Dozens of squatters staged a sit-in on Ferozepur Road on Sunday in a protest against the demolition of their houses on Saturday by district administration to clear the land for construction of a road.
At least 200 houses along Rohi drain in Kahna were demolished on Saturday on a two hours’ notice, Karamat, a daily-wage labourer told The Express Tribune. “We were told the land was needed to construct a road to the new Fruit and Vegetable Market,” Karamat Masih said.
He said the settlement was set up five years ago when they were evicted from a similar illegal settlement in Sabzazar.
“At least 800 people lived in those houses. The government never warned us against living there during the last five years and on Saturday they turned up with bulldozers to evict us. We need compensation,” said Elizabeth, a house wife. She said with the houses flattened their furniture and kitchen wares were lying all over the place along the drain.
Manzoor Ahmed, another squatter, said the settlement had Muslim as well as Christian families. He said most of the squatters were daily-wage labourers whose earnings were not enough to afford monthly rents in legal housing colonies let alone own a house. He said unless the government arranged some land for them they had no option but to set up their tents on state land.
The demo ended after Model Town station house officer Tajammul Hussain assured the protestors that the tehsildar concerned had been called to the Kahna police station to devise a plan for relocation of the families affected by demolition. “If he doesn’t come to the police station today, you can go to his office tomorrow. He can’t avoid you for long,” he told protesters.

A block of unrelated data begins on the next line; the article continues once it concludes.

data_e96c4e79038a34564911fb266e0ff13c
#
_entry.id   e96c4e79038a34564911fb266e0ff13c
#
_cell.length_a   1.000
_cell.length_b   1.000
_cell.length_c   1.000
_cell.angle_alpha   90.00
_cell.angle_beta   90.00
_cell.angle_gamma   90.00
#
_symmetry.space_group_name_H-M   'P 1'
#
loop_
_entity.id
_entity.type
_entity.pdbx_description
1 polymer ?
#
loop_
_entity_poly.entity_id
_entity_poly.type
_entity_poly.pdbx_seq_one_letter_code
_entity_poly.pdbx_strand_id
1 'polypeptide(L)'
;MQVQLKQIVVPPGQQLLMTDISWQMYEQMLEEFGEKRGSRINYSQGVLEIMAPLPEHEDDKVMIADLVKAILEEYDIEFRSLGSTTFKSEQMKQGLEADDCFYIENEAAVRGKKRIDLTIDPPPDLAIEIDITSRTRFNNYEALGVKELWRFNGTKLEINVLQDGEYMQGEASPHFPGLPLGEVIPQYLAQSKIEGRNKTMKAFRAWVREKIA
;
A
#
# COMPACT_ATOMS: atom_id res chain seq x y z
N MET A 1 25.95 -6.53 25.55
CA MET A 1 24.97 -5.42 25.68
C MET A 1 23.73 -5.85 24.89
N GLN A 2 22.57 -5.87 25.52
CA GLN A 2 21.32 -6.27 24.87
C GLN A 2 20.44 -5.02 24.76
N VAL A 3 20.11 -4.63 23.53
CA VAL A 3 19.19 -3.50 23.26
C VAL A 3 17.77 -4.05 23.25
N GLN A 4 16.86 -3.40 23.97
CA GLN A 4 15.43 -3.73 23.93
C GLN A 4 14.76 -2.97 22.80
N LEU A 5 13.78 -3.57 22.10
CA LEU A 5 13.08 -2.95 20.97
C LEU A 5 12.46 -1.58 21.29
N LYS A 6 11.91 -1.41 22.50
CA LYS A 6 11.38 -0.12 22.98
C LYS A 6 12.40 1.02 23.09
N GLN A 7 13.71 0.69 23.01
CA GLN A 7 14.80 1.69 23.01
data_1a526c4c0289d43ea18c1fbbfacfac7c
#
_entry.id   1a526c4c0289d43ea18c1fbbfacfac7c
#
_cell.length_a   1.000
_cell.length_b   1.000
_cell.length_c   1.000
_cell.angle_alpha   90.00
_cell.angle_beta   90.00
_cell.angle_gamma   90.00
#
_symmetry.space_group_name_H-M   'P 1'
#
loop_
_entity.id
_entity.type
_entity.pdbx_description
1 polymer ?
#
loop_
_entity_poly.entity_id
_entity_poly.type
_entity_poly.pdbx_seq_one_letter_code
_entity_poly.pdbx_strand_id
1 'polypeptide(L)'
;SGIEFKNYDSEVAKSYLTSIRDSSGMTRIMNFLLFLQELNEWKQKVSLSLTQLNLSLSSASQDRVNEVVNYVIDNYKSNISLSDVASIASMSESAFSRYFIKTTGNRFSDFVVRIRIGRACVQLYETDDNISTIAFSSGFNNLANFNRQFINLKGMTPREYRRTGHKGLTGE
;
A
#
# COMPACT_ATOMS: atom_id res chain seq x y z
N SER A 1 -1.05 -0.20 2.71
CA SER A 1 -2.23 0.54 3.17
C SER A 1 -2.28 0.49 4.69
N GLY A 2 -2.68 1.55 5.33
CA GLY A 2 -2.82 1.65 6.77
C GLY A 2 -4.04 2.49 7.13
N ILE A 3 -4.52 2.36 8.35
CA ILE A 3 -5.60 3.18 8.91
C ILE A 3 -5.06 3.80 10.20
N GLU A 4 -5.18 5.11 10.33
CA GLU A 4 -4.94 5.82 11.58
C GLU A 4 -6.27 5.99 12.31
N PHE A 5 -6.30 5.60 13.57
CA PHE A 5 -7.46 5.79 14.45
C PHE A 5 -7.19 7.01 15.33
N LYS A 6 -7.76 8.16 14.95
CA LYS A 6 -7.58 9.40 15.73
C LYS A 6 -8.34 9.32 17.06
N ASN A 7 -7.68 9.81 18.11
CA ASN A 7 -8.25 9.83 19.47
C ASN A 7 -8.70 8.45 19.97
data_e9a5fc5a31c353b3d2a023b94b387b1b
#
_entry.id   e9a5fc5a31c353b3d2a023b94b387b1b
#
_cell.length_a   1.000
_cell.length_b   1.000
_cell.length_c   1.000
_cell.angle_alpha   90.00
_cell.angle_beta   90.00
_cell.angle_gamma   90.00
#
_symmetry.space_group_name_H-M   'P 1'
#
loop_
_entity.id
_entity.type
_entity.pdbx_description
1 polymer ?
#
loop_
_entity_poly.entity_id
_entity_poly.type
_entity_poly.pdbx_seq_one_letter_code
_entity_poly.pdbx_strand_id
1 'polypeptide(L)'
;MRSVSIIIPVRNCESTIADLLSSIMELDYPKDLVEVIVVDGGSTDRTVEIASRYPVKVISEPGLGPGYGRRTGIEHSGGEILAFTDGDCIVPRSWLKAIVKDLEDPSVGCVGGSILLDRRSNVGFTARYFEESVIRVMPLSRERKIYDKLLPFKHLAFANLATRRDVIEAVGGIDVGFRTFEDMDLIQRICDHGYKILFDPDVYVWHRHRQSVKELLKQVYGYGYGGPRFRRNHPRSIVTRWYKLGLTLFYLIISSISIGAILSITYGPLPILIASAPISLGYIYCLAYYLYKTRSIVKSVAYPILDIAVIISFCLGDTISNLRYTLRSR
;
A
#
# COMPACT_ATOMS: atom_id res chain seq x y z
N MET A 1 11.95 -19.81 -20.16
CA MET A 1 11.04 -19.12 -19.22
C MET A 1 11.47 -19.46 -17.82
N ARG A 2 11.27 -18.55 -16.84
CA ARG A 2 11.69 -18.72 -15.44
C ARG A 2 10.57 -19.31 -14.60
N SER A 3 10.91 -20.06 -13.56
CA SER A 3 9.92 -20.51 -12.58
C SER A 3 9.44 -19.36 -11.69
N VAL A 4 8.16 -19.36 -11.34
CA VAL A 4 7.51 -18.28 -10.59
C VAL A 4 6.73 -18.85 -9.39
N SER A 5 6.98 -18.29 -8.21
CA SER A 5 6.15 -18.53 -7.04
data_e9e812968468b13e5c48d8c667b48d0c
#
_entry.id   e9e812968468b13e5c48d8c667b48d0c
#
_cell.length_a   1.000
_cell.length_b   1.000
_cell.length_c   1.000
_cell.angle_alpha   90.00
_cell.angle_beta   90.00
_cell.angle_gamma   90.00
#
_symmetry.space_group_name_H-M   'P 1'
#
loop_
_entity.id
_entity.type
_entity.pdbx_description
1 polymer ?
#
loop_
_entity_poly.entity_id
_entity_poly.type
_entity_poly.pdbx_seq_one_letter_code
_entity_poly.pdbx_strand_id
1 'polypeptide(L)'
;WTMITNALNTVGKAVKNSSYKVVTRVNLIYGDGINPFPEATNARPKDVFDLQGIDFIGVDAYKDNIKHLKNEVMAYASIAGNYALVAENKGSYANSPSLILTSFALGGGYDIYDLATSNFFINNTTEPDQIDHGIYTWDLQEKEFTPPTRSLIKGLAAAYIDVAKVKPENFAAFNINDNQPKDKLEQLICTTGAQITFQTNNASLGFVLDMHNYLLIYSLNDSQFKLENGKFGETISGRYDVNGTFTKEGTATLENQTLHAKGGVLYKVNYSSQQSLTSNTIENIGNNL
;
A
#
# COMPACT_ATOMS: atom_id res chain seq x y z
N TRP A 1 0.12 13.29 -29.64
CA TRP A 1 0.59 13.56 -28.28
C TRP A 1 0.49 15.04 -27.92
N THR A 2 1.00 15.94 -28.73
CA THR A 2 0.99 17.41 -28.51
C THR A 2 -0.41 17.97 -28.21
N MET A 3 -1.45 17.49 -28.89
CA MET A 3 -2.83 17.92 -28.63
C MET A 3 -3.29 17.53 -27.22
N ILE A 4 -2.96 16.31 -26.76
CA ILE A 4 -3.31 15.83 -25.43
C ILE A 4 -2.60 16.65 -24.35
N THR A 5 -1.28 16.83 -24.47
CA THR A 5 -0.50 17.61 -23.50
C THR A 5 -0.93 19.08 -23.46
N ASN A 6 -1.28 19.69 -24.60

Model Town assistant commissioner Irfan Memon, however, expressed ignorance about any plan to relocate the squatter to another area. He said the land was owned by Irrigation Department who had requested the district administration to clear the encroachments. He said construction of the road would begin in a week. Memon said the government would likely try to accommodate them somewhere else but added that he could not guarantee relief.
Lawyer Misha Rehman, who was present at the protest, said under the Punjab Katchi Abadis Act 1992 a settlement with more than 40 houses was entitled to the status of a katchi abadi. “The law holds government responsible for arranging municipal works such as sanitation, electricity and gas infrastructure at such a settlement,” she said. She said if the owner of the land refused to allow the establishment of the katchi abadi then the government was responsible for relocating the squatters to another area.
AC Memon said he was unaware of any request the residents had made for declaration of the squatter settlement as a katchi abadi under the law.
Published in The Express Tribune, September 12th, 2011.